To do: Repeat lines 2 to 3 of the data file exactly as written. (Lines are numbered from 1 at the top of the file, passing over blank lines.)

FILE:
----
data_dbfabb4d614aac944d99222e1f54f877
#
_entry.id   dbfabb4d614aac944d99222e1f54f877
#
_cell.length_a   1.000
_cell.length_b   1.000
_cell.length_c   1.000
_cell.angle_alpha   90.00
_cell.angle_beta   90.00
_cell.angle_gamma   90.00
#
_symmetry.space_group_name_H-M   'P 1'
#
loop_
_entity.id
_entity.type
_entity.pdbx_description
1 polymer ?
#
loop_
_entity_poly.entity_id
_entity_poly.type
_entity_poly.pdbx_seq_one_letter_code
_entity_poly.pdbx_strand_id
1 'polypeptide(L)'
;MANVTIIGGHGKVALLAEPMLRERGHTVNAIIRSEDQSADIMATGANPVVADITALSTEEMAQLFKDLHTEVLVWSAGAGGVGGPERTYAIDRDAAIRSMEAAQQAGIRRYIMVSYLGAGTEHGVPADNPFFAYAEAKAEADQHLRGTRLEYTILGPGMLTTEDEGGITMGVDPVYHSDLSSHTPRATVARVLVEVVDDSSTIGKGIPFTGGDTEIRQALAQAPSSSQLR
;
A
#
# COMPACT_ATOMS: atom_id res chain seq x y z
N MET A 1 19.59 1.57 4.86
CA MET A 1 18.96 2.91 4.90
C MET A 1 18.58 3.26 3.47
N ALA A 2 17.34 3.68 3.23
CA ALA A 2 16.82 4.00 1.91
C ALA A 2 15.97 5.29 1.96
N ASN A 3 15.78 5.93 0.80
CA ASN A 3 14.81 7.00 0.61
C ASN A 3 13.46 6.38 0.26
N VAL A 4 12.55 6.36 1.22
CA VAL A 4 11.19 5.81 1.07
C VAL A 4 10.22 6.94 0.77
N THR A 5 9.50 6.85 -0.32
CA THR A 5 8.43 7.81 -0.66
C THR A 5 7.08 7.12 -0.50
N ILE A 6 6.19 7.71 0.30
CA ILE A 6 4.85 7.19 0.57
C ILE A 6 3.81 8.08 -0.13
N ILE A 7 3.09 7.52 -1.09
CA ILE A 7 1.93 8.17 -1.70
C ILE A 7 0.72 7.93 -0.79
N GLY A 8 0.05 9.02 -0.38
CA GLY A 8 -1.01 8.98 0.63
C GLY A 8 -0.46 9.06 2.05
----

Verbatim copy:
#
_entry.id   dbfabb4d614aac944d99222e1f54f877